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TUPE - Buying a Business

TUPE - Buying a Business

Posted on 23/06/2015 by Tim Craig

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TUPE is the abbreviation for Transfer of Undertakings Protection of Employment Regulations 2006. This article highlights the key points of TUPE in the context of a business purchase agreement. TUPE also sets out obligations on the seller and the buyer to consult with the employees about the transfer. This article does not cover those operational points but only the contractual aspects.


When a company sells its business (as opposed to its shares) to another company its employees automatically transfer to the buying company. They go across on their existing terms and conditions and any claims that they have against their existing employer go across to the buyer too. So if the seller discriminated against them, the buyer is responsible for the seller’s discrimination. TUPE happens automatically, there is nothing that can be put into a contract to stop it happening. What can be put in the contract though is what is going to happen to those people and more importantly who is going to pay for that and any claims.


The business purchase agreement would contain indemnities from the seller in respect of any employees that transfer. As a standard the indemnities should cover the seller’s treatment of the employees up to the point that they transfer and also the obligation to consult with them about the transfer. If agreed commercially the indemnity could extend to the costs of dismissing the transferring employees. As a seller you would want to attach some strings to the indemnity, for example, so it only covers redundancies which meet the requirements of the Employment Rights Act and are actual redundancies after the proper process has been followed and where the buyer’s existing workers enter the redundancy selection ‘pool’, and you may want to cap the amount payable for each employee. As a buyer you should also consider the impact in due course of the costs of equalizing pay if your employees earn more than the employees which will be transferring to you.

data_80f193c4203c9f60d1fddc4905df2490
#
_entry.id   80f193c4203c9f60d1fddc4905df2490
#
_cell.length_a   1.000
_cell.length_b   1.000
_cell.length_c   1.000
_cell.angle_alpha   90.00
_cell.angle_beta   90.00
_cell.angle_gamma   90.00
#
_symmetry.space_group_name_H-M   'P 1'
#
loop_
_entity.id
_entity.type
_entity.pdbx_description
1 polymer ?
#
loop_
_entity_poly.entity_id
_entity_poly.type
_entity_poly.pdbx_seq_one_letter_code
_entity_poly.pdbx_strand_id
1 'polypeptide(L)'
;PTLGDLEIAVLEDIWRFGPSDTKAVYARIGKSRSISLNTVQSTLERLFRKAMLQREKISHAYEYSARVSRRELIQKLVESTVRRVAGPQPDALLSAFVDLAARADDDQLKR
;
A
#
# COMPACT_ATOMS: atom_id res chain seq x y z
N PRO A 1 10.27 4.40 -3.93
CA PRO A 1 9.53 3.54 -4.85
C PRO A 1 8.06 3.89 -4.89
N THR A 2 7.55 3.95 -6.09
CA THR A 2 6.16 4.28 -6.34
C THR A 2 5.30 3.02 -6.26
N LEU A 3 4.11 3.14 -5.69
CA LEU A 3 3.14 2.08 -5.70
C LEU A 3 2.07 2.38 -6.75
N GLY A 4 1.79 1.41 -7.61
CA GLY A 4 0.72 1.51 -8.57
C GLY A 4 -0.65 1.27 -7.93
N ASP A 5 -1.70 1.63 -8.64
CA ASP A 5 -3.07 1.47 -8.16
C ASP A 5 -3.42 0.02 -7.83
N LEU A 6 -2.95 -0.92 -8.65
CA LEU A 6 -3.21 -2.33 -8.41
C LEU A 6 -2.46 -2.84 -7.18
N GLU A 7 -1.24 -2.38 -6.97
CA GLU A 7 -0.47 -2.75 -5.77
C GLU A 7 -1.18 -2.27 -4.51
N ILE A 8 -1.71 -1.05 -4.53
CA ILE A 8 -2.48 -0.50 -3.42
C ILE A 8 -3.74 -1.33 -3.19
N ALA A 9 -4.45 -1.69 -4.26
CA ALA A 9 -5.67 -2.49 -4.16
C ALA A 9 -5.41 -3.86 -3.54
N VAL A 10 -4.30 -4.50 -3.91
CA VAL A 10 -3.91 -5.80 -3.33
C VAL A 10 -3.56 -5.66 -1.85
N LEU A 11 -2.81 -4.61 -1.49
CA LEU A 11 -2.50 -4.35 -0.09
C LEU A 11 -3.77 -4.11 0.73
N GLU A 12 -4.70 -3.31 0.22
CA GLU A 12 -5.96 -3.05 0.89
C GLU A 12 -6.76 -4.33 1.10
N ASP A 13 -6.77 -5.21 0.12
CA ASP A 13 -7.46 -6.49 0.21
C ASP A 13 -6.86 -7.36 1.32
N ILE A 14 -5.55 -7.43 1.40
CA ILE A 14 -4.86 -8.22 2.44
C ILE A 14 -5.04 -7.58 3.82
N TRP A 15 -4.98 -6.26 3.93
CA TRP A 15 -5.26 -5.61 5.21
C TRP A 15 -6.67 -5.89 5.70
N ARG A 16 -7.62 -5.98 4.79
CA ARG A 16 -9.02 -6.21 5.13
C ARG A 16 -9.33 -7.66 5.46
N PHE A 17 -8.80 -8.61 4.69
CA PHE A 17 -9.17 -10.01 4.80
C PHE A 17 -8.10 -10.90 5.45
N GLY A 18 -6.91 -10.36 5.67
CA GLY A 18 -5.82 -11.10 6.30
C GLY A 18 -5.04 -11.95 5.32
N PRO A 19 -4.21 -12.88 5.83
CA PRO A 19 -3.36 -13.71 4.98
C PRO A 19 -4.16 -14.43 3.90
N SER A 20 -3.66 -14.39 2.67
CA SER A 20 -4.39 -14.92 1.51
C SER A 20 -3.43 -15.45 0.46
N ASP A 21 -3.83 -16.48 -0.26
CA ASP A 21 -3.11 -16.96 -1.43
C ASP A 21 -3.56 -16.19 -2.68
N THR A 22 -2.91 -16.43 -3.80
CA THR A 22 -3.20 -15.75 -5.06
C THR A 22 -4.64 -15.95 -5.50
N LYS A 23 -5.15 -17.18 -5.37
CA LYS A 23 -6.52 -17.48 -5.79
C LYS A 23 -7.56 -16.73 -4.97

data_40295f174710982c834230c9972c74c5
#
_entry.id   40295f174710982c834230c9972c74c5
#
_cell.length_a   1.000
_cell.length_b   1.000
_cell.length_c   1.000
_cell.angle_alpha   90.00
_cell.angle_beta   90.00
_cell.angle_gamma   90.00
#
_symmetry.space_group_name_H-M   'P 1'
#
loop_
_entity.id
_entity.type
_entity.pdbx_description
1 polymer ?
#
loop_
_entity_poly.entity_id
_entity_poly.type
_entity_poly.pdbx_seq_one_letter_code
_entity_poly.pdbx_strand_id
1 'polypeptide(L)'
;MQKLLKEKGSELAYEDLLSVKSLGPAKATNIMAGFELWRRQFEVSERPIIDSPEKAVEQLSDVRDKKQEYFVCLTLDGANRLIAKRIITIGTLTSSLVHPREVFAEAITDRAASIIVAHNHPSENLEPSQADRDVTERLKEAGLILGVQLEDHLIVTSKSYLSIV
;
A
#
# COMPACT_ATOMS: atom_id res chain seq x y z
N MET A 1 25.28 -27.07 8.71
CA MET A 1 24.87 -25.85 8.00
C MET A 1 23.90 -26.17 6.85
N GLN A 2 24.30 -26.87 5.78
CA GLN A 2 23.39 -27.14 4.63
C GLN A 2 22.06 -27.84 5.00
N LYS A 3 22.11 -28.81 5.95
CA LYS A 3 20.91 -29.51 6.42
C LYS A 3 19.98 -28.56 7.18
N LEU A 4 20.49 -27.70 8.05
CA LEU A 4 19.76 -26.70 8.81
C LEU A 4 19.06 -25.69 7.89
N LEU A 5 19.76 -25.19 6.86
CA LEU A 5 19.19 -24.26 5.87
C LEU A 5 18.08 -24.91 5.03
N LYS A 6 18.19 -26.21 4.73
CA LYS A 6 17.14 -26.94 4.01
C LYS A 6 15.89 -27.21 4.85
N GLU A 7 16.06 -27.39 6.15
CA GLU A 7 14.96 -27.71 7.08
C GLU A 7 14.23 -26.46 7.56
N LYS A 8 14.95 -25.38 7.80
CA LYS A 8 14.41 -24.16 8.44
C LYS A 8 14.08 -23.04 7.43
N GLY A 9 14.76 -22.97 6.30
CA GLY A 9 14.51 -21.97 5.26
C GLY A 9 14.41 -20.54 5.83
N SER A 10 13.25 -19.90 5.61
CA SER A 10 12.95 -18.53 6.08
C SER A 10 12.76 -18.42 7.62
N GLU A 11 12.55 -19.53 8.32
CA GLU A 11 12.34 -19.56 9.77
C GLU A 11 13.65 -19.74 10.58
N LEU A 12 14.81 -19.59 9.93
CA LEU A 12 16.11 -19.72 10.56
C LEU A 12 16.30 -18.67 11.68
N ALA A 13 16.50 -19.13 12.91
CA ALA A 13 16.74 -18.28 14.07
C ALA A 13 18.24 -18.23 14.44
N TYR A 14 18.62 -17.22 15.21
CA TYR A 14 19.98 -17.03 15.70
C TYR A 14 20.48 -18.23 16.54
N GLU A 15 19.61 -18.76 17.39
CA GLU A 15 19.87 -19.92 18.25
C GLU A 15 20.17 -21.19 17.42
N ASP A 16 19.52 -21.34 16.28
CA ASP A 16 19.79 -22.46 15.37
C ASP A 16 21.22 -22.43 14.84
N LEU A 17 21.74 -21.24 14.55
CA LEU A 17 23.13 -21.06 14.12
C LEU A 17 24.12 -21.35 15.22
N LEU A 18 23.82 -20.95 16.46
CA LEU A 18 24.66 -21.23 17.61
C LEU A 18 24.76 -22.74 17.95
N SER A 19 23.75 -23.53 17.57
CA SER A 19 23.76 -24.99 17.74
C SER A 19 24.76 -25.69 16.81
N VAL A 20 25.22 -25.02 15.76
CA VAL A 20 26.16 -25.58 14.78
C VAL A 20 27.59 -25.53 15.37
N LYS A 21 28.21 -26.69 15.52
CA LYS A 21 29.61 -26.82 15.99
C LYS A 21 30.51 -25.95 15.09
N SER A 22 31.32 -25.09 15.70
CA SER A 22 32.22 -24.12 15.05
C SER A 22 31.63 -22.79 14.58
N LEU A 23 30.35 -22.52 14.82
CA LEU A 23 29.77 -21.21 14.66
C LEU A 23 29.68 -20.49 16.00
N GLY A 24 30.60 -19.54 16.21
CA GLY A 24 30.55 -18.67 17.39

The usual considerations in respect of indemnities which I have covered in issue 3 also apply in this instance.
It’s worth noting that outside of a sale process TUPE also applies to the transfer of a service from one supplier to another or when a customer outsources a service for the first time or brings it in-house. In those cases, similar indemnities will be requested to cover the start and the end of the contract. It’s important to factor in these hidden costs so that you price the deal accordingly as a supplier and as a customer so you can do a proper comparison between potential providers.


Remember, you can’t stop it happening but you can apportion the risks and costs of it in your contract.

Source: In House Lawyer www.inhouselawyer.uk.com.